The Jaguar XK straight-six engine regularly features on lists of the top engines of the 20th century. It was an advanced design that had originally been conceived on the roof of the Jaguar factory by engineers on night fire-watch duty during the bombing raids of WWII.
The Jaguar factory was important for the Allied war effort, they were repairing military aircraft as well as supplying sidecars and trailers to the armed forces. The fire-watch on the roof regularly featured three of the company’s most important engineers: William Heynes, Walter Hassan, and Claude Baily.
Developing The XK Engine
In what was an act of remarkable optimism during the dark early days of WWII, the three men began planning a line of engines for post-war production. The initial plan was to develop a small 2.0 liter inline-four and a larger straight-six for their most luxurious and sporting automobiles.
Ultimately the inline-four “XJ” was built and tested, followed by the straight-six “XK” which was immediately favored for its excellent power output and its smooth operation. Heynes, Hassan, and Baily knew they needed to develop a future proof engine that could remain in production for many years without needing redesigning or replacement.
With this in mind they designed both the XJ and the XK with double chain driven overhead cams, vee-opposed valves, hemispherical combustion chambers, and a lightweight, cast aluminum cross-flow head.
All-In On The Six
Ultimately the four-cylinder XJ engine would be dropped and a smaller six-cylinder version of the XK would be developed with a displacement of 2.4 liters, one liter under the 3.4 liters of the first larger XK engines.
Remarkably the XK engine would remain in production from 1949 until 1992, a 43 year production run that saw the displacement increase from 3.4 liters to 4.2 liters, and larger still in the hands of privateer racers.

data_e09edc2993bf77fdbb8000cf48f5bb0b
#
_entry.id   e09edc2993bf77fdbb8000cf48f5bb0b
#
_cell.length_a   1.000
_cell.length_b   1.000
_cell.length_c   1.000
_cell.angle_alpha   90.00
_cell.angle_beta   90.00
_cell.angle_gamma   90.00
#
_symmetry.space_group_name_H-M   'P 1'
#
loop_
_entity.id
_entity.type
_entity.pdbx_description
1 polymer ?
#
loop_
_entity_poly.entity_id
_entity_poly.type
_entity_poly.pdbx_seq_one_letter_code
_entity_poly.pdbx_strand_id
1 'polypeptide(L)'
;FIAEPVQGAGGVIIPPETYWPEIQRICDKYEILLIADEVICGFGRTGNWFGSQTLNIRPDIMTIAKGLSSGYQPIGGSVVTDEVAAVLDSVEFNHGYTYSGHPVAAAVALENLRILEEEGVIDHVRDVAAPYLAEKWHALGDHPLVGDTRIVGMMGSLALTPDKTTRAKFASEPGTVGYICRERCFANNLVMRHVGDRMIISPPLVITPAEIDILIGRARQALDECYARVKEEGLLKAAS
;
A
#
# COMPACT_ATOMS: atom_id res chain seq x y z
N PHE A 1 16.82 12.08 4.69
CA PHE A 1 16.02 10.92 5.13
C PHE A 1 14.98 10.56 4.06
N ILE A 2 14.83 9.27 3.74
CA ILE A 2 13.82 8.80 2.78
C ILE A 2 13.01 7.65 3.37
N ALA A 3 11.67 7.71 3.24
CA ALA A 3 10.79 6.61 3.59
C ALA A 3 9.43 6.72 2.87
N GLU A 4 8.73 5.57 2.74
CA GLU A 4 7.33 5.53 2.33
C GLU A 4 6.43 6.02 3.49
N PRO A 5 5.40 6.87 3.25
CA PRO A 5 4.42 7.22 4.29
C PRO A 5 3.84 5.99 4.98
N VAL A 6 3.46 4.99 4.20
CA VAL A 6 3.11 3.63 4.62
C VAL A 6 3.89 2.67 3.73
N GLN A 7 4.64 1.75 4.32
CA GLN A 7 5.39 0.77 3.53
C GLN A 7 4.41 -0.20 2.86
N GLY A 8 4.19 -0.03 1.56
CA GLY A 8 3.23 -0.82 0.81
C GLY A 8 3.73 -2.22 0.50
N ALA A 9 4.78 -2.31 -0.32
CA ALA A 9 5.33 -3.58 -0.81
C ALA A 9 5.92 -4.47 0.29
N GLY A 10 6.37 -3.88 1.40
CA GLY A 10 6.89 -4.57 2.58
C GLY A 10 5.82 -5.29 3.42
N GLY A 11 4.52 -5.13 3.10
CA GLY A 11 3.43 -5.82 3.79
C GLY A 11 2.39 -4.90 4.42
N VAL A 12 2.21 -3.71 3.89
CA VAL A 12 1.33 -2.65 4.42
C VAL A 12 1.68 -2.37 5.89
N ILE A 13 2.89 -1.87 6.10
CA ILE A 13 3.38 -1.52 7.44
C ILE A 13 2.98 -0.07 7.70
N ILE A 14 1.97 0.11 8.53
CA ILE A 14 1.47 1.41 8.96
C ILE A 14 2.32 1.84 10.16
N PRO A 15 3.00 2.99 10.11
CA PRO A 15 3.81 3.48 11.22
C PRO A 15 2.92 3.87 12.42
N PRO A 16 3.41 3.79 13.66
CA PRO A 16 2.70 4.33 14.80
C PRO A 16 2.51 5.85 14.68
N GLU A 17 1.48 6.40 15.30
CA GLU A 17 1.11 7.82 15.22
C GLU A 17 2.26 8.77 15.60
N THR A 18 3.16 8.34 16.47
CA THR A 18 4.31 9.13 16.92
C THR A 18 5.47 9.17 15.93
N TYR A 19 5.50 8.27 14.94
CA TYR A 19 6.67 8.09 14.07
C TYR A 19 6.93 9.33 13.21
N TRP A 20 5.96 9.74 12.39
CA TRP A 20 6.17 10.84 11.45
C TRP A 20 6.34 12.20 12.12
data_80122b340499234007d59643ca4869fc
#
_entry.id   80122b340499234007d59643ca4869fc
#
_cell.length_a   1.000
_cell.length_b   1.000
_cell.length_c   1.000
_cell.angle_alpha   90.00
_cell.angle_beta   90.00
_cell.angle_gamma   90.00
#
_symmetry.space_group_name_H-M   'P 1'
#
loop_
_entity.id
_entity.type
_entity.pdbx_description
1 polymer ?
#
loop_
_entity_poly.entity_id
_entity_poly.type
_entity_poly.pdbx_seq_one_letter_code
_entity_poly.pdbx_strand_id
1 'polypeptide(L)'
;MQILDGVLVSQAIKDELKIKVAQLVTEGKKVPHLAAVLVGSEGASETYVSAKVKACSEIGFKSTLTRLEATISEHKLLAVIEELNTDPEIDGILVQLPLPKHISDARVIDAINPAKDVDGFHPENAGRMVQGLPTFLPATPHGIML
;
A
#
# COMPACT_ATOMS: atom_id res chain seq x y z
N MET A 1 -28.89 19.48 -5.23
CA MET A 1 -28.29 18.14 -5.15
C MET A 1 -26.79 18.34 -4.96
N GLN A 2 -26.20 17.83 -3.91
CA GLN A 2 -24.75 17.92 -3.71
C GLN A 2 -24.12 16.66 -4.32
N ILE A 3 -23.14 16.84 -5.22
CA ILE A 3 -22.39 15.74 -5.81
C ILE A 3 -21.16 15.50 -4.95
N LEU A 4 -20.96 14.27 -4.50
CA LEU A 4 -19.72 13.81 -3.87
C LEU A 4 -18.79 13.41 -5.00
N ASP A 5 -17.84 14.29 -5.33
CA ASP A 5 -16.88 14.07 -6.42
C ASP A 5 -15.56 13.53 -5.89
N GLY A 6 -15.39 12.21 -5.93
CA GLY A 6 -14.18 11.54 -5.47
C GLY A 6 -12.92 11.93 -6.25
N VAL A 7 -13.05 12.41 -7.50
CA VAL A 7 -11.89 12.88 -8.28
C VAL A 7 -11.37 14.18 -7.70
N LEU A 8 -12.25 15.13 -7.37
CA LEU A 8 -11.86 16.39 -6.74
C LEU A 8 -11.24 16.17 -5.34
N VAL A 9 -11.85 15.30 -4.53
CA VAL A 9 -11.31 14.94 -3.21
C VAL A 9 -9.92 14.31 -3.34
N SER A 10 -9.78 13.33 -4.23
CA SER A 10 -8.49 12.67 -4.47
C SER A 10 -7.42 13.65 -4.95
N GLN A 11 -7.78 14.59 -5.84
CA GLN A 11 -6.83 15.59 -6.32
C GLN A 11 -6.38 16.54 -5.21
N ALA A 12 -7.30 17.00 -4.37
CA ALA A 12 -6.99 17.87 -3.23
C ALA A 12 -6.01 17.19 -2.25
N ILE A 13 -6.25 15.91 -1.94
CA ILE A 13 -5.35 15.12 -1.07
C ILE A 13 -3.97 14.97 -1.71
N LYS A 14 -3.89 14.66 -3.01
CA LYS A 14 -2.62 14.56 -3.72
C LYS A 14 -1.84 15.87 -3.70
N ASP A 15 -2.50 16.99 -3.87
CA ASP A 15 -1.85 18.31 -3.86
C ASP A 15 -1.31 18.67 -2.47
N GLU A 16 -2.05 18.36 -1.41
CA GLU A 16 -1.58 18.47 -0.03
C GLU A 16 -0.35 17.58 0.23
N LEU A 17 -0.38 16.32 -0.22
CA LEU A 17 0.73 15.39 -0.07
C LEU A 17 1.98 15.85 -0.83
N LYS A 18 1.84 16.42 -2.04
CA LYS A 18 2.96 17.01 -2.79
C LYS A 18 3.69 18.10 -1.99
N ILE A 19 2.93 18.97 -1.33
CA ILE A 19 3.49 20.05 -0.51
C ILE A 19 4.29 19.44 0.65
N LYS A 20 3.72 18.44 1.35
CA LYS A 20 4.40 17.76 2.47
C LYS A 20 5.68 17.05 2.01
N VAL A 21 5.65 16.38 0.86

In the 1950s racing versions of the XK engine would win countless races including the 24 Hours of Le Mans, which it won twice in the C-Type and three times in the later D-Type.
The XK engine would power many of Jaguar’s greatest post-WWII cars including the XK120/XK140/XK150. The aforementioned C-Type and D-Type as well as the famous E-Type, the Jaguar Mark 1 and Mark 2, the Jaguar S-Type, the XK6 and a number of others.
The XK Engine Cutaway Shown Here
The XK engine you see here is essentially half and engine, cut after cylinder number three to show off the internal workings of Jaguar’s most famous engine.
The engine has been cut open in many sections and the interior has then been painted with color coding to help show the engine’s various functions. You can see directly into the SU carburetor, including into the float bowl.
You can also see into the distributor, into the cam covers, and perhaps most importantly into the cylinder itself with the valves, piston, connecting rod, and crankshaft.
This unusual display piece is now due to roll across the auction block with RM Sotheby’s in late September with no reserve. If you’s like to read more about it or register to bid you can visit the listing here.
Images courtesy of RM Sotheby’s
Articles that Ben has written have been covered on CNN, Popular Mechanics, Smithsonian Magazine, Road & Track Magazine, the official Pinterest blog, the official eBay Motors blog, BuzzFeed, Autoweek Magazine, Wired Magazine, Autoblog, Gear Patrol, Jalopnik, The Verge, and many more.
Silodrome was founded by Ben back in 2010, in the years since the site has grown to become a world leader in the alternative and vintage motoring sector, with well over a million monthly readers from around the world and many hundreds of thousands of followers on social media.